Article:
Friday, August 17, 2007

Zehut: Identity, who's who?

In August, after famous filmmakers died (Ingmar Bergman and Michelangelo Antonioni), it appears that other personalities passed away this summer, completing in some way, the sceneries depicted in the movies realized by these film creators. The point is that, generation after generation, people depart by sorts of waves "be'ito - in due time"(Tehillim 104, 27) having accomplished their task we still cannot measure. .

Identity is a major concern in Israel. Anytime, anywhere, anyhow. It is not linked to the fact that police officers would check identity cards everywhere. ID cards cannot include the richness of all the events that paved the way of a person in good and bad, sorrows, struggles for life and intimacy. ID cards and passports have a number and reckon the “citizenship life account” of a person.

It is like the dry skeleton of a body that may progressively grow in density as one tries to discover the muscles, sinews, brain, speech and memorized or forgotten or possibly forged biographies (cf. Ezekiel 37). In some decades, it will be very intriguing to add the virtual identities of some computer whizzes that invented or reshaped their identity for reason of convenience or as in a playful connection with others.

“Zehut – identity” comes from “zeh hu – this (one) is” or “it is like this or that”. “zeh /masc./, zot-zu /fem./ as in “yavo zeh – let this one come and receive this or that” or “zeh zeh Moshe = “this one – this this” means Moses and “zot zu HaTorah = this that means the Law-Torah” (Menachot 53b). “ei zehu = eyzehu (Mishnah language)” and help determining what something is or who somebody (male or female) is or is supposed to be or just definitely declares what facts and people are (Gittin 8, 4). “eyzehu chacham = who is wise” (Avot 4, 1). The quest is to know “who, what, which” things or individuals are, while “be’eyzeh tsad = in what manner (Aramaic: “eyda – eydeyn that can be compared to “deyn-deyn” – this or that that implies the ability to judge what is existent).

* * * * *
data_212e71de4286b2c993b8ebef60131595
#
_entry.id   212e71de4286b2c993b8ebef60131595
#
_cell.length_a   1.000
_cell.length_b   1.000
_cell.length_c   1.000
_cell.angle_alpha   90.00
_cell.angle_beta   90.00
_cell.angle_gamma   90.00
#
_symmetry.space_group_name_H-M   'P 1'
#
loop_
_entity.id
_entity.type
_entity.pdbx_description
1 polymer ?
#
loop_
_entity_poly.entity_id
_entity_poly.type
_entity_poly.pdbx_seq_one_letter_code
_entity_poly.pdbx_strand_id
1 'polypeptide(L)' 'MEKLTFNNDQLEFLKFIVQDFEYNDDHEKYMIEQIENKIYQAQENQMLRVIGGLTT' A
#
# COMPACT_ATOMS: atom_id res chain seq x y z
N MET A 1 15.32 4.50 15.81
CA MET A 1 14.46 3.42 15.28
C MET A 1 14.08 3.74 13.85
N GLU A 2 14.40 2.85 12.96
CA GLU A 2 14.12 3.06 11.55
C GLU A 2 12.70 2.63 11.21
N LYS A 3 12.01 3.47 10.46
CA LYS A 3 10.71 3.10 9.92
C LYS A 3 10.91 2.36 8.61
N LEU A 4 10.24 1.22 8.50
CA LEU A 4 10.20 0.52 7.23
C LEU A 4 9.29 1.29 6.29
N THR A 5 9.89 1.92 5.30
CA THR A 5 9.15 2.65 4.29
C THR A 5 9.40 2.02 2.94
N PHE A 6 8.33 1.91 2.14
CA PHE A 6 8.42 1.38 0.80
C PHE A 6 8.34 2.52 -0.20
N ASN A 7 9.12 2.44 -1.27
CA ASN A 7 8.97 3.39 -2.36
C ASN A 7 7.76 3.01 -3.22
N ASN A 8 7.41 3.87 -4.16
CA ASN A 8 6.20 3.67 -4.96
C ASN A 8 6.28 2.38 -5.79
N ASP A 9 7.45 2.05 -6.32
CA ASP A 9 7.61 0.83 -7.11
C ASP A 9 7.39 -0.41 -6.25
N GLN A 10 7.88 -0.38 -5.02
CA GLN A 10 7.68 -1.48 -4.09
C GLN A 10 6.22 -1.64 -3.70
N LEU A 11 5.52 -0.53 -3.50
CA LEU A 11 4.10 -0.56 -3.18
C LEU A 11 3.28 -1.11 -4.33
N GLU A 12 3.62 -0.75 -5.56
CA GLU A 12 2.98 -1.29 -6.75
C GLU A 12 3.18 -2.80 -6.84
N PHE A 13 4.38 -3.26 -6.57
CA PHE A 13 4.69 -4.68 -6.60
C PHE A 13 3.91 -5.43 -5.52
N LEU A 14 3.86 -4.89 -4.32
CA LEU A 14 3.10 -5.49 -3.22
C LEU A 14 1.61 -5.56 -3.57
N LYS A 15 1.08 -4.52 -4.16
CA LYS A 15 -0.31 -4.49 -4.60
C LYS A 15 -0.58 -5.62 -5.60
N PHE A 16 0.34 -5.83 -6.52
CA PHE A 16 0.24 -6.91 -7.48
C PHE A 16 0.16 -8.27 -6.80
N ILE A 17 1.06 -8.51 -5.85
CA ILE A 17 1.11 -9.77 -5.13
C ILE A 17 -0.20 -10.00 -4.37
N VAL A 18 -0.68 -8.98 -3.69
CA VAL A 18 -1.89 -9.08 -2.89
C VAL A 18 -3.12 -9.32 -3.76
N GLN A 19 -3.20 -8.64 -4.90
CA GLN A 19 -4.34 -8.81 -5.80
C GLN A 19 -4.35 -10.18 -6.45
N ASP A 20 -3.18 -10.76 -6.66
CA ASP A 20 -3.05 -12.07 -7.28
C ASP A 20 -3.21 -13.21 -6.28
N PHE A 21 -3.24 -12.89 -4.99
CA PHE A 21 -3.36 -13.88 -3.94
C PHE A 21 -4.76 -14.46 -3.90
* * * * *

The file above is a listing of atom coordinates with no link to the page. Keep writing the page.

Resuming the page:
Moreover, the root relates to things-objects or subjects-individuals as they are existent now/at the moment/instant as in “tell me now (eyzu)” (Bava Metsia 70a) or “admit then at least” (Yoma 30b). Time is short and refers to life in its apparently very limited duration if compared with eternity. Instants and short twinkling detectors of life paths that are far more flexible than what we perceive of individual bios.

Nonetheless, “zehut” tracks back to some interrogation about whom and what is existent. It does not use the same way as “min, mah, mi – out of where, what, who” that relate to “semen, seeds” germinating into humans or fruits, plants (Avot 3, 1; cf. the first blogs). We had previously seen that “etzem – self”, connected with “atzmaut – independence, atsamot - bones” would be more suitable to roughly visualize the identity of a person more accurately. “Zeh hu/eyzehu” shows of people or who is who and what for what!

Raul Hilberg was born in Vienna (Austria) to a Jewish family that immigrated to the United States via Cuba in 1939. In 1944, in Munich (Germany), being a young American soldier in charge of the Nazi archives, he interviewed numerous Nazi soldiers. He died this month, on August 4th, after having dedicated his life to the historic approach and understanding of what had happened during the Holocaust/Shoah in a very specific manner. He was the first to collect the Nazi archives and to try to grasp from within the point of view of the Nazis how and why the process of the “Endloesung – final solution” could be implemented. Thus, he wrote “the Destruction of the European Jews”(1955), his dissertation in which he showed some kind of “collaboration” of the Jewish Ghetto heads and councils in their deals with the Nazis.

This point of view was definitely banned by Yad VaShem. Hannah Arendt has misused his works and surveys during Eichmann’s trial in 1961 as regards her view to some “banality of evil”. R. Hilberg interestingly considered the long experience of the European Jewries throughout ages of persecution. He described the sorts of deals passed with non-Jewish authorities in order to “ransom” or “redeem” and thus save some part of the Jews beyond all the murders, pogroms and expulsions/ assets and properties confiscations. Based upon the fact that the Nazi laws could be firstly discussed, the Jews did not anticipate, in Hilberg’s opinion, that these Nazi rules would turn to non-guilty obedience to irrational army orders that blinded and froze their brains.

In his view, the Jewish people in Europe were “slow to fight the Nazis”. Therefore, they could not only be victimized by the exterminators. This point of view profoundly shocked the Israeli authorities and the management of Yad VaShem and other official Shoah organizations.